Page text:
World of Wildlife…
Skokholm Island National Nature Reserve is one of Wales’ most significant and spectacular sites.
The island is bounded by spectacular cliffs of old red sandstone that climb from 70 feet in the north-east to 160 feet in the south-west and are frequently battered by storms. This has given rise to a coastline of deep bays and gullies, exposing much of the interesting underlying rock strata and a variety of red and purple hues. It is a photographers dream.
The area has been internationally designated as a Special Protection Area. The seas around both Skomer and Skokholm became the second Marine Nature Reserve the UK in 1990.
The wildlife year starts in March when Manx Shearwaters begin their return to Skokholm. Nearly 50,000 pairs breed in burrows all over the island.
They are remarkable seabirds that spend the Welsh winter on the food rich waters off the coast of South America completing an epic 14,000 mile round journey to Skokholm each year. Their streamlined build has evolved to make them masters of their niche in the marine environment, a design that renders them clumsy and vulnerable on land, so to reduce the risk of predation they only return to the island at night.
Shearwaters are not alone in their nocturnal activities. Storm Petrels, petite pelagic seabirds, also wait for the safety of darkness before coming to land. An estimated 2,500 pairs of Storm Petrels breed on Skokholm; it is one of the most accessible colonies in the country. Dark nights in the summer months are therefore filled with the eerie and enchanting calls of these two species.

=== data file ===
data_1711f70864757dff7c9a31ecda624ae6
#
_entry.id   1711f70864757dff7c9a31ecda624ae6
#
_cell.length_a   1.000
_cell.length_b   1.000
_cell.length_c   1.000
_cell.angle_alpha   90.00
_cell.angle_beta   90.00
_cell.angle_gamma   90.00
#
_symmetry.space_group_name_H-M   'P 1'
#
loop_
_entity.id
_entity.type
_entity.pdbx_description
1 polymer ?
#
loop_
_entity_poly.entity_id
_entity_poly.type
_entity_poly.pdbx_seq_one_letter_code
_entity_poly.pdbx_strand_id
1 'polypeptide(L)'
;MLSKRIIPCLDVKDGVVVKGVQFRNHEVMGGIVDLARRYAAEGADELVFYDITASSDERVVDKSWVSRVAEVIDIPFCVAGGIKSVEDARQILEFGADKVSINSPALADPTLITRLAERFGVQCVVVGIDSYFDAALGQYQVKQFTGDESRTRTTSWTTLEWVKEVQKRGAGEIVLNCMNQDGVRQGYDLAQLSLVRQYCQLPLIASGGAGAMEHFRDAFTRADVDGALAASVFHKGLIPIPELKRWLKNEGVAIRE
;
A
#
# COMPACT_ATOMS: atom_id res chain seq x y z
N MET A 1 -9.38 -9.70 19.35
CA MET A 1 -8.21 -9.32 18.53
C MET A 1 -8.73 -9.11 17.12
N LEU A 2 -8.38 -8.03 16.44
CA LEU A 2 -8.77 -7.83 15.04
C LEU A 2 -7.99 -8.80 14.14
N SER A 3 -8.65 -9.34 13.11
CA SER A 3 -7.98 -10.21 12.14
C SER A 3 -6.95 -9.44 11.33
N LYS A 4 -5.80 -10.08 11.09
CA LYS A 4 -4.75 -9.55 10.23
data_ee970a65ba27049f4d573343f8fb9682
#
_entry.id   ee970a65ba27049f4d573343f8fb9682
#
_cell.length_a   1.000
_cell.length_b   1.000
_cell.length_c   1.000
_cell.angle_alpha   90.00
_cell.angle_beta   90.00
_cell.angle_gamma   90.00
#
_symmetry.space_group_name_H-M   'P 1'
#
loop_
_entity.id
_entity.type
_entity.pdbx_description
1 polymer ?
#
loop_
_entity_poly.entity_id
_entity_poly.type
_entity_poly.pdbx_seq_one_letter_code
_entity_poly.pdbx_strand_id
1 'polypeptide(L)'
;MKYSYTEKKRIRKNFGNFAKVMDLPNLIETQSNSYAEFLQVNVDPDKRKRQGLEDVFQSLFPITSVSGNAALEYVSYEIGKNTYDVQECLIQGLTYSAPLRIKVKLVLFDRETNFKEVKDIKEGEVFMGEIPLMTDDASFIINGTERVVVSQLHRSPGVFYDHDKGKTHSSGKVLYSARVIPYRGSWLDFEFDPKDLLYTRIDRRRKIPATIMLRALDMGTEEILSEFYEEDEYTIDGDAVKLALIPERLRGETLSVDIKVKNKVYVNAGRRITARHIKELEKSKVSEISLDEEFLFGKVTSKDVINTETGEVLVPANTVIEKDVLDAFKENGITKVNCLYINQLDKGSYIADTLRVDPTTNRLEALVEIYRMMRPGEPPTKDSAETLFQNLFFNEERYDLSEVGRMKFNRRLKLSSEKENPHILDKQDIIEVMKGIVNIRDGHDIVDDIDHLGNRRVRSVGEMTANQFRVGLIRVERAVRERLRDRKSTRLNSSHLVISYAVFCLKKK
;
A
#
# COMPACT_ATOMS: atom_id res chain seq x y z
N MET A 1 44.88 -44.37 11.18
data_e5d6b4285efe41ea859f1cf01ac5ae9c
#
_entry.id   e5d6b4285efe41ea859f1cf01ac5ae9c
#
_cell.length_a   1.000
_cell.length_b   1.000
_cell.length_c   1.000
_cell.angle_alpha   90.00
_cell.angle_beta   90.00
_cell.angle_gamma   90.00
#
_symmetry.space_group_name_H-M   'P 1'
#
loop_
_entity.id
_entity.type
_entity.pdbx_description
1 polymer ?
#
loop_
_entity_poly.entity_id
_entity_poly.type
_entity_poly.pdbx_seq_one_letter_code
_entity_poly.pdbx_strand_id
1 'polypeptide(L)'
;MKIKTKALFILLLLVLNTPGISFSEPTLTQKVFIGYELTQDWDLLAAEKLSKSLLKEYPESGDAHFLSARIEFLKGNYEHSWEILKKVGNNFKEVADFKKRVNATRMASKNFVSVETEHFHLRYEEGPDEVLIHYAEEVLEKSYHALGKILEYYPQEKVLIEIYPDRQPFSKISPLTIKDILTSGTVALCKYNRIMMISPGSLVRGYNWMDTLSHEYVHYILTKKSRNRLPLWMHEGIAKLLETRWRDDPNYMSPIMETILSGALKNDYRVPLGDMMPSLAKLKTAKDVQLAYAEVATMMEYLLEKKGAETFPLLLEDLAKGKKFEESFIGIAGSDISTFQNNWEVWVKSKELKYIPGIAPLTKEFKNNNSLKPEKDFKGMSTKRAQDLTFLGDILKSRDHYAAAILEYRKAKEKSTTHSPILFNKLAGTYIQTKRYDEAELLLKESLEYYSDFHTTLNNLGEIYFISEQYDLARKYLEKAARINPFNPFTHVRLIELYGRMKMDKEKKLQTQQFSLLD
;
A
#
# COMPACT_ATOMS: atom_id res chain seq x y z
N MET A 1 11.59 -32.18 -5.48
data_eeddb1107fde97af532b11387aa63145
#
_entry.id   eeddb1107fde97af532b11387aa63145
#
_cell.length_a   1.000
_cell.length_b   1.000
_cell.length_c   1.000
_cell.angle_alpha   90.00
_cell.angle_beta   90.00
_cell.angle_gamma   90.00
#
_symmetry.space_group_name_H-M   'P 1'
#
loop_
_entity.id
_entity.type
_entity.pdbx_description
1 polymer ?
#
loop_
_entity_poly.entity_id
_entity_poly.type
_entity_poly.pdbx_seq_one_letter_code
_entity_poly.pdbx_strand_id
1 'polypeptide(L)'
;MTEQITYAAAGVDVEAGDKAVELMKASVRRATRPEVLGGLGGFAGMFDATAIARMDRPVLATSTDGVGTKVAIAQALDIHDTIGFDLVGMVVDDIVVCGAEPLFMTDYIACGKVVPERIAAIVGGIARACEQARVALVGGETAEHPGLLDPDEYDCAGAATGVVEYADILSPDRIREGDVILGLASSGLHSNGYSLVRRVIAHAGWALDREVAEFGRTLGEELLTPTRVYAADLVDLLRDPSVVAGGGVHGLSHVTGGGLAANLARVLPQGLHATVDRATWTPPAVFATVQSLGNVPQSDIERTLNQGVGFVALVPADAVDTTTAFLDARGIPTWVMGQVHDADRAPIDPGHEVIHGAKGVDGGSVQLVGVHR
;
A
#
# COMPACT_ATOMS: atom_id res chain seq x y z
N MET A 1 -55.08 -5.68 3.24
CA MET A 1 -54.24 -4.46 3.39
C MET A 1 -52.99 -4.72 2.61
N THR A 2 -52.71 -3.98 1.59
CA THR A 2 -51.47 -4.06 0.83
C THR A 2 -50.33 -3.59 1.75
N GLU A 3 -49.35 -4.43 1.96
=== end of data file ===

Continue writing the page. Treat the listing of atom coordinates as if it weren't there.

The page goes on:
On the cliff ledges there are thousands of Guillemots and Razorbills and the bays are full of Puffins. Crab Bay in particular is a Puffin paradise where you can sit quietly amongst the birds. The Guillemots and Razorbills are in residence from April to the middle of July. Also nesting on tiny ledges are noisy Fulmars and around the island are colonies of Herring and Lesser Black-backed Gulls while the large Great Black-backed Gulls observe life from rocky outcrops.
Skokholm is run as a bird observatory where daily records of its many resident and migratory birds are kept. Especially in May, August and September the migrants make every day different.
You never know what is going to turn up and over the years the island has hosted many special rarities as well as being a hot spot for visible migration, typically the commoner European breeding warblers, flycatchers, pipits and thrushes but also scarcer visitors such as a Wryneck, Hoopoe, Melodious Warbler or Red-breasted Flycatcher.
Historically Skokholm has hosted some exceptional rarities including Scops Owl, Rose-breasted Grosbeak, Baltimore Oriole, Bobolink, Swainson’s Thrush and White-throated Robin
It’s not all about birds though.
The island is awash with salt-loving maritime flora especially in May and June. Swathes of pink Thrift, and white Sea Campion, carpet the green plateau of the island. The maritime grassland and the plant communities within it are specialists of the harsh coastal environment and a real visual treat on a sunny spring morning. The numerous rabbits have a profound, and mostly beneficial, impact on the vegetation.
The invertebrate fauna is just as exciting, containing many nationally rare species such as Black Banded and Devonshire Wainscot moths. The lichens found on the cliffs and outcrops are of great interest and include several threatened species.
The island is a plateau sloping from southwest to northeast with few undulations but several rocky outcrops, the highest of which give panoramic views across Skokholm. Grey seals are present in the waters around the Island throughout the year, and are regularly seen basking on rocks at low water.
Cetaceans, for the lucky observer, can be seen close inshore with daily sightings of harbour porpoise and regular sightings of common dolphins.
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